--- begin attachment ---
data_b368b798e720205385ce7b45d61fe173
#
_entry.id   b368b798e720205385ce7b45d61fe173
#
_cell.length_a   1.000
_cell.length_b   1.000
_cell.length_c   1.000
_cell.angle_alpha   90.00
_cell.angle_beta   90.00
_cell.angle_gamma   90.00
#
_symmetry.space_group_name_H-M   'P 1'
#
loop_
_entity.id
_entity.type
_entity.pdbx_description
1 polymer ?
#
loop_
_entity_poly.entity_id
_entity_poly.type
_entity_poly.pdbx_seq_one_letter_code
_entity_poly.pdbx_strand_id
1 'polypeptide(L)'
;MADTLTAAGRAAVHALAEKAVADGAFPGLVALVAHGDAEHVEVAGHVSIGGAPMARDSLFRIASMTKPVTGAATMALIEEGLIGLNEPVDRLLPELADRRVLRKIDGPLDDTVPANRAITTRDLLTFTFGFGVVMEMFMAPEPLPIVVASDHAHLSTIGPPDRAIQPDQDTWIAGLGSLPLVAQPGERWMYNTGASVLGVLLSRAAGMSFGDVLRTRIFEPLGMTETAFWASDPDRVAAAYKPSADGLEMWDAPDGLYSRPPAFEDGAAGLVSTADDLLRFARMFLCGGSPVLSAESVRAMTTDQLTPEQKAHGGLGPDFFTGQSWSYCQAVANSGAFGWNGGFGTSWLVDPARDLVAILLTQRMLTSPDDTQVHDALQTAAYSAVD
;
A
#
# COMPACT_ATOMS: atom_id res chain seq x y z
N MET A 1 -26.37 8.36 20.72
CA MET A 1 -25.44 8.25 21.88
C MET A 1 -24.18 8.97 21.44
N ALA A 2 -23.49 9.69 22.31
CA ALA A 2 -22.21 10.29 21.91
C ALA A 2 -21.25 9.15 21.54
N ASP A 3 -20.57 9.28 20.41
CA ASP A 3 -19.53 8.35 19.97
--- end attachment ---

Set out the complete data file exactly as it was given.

data_b368b798e720205385ce7b45d61fe173
#
_entry.id   b368b798e720205385ce7b45d61fe173
#
_cell.length_a   1.000
_cell.length_b   1.000
_cell.length_c   1.000
_cell.angle_alpha   90.00
_cell.angle_beta   90.00
_cell.angle_gamma   90.00
#
_symmetry.space_group_name_H-M   'P 1'
#
loop_
_entity.id
_entity.type
_entity.pdbx_description
1 polymer ?
#
loop_
_entity_poly.entity_id
_entity_poly.type
_entity_poly.pdbx_seq_one_letter_code
_entity_poly.pdbx_strand_id
1 'polypeptide(L)'
;MADTLTAAGRAAVHALAEKAVADGAFPGLVALVAHGDAEHVEVAGHVSIGGAPMARDSLFRIASMTKPVTGAATMALIEEGLIGLNEPVDRLLPELADRRVLRKIDGPLDDTVPANRAITTRDLLTFTFGFGVVMEMFMAPEPLPIVVASDHAHLSTIGPPDRAIQPDQDTWIAGLGSLPLVAQPGERWMYNTGASVLGVLLSRAAGMSFGDVLRTRIFEPLGMTETAFWASDPDRVAAAYKPSADGLEMWDAPDGLYSRPPAFEDGAAGLVSTADDLLRFARMFLCGGSPVLSAESVRAMTTDQLTPEQKAHGGLGPDFFTGQSWSYCQAVANSGAFGWNGGFGTSWLVDPARDLVAILLTQRMLTSPDDTQVHDALQTAAYSAVD
;
A
#
# COMPACT_ATOMS: atom_id res chain seq x y z
N MET A 1 -26.37 8.36 20.72
CA MET A 1 -25.44 8.25 21.88
C MET A 1 -24.18 8.97 21.44
N ALA A 2 -23.49 9.69 22.31
CA ALA A 2 -22.21 10.29 21.91
C ALA A 2 -21.25 9.15 21.54
N ASP A 3 -20.57 9.28 20.41
CA ASP A 3 -19.53 8.35 19.97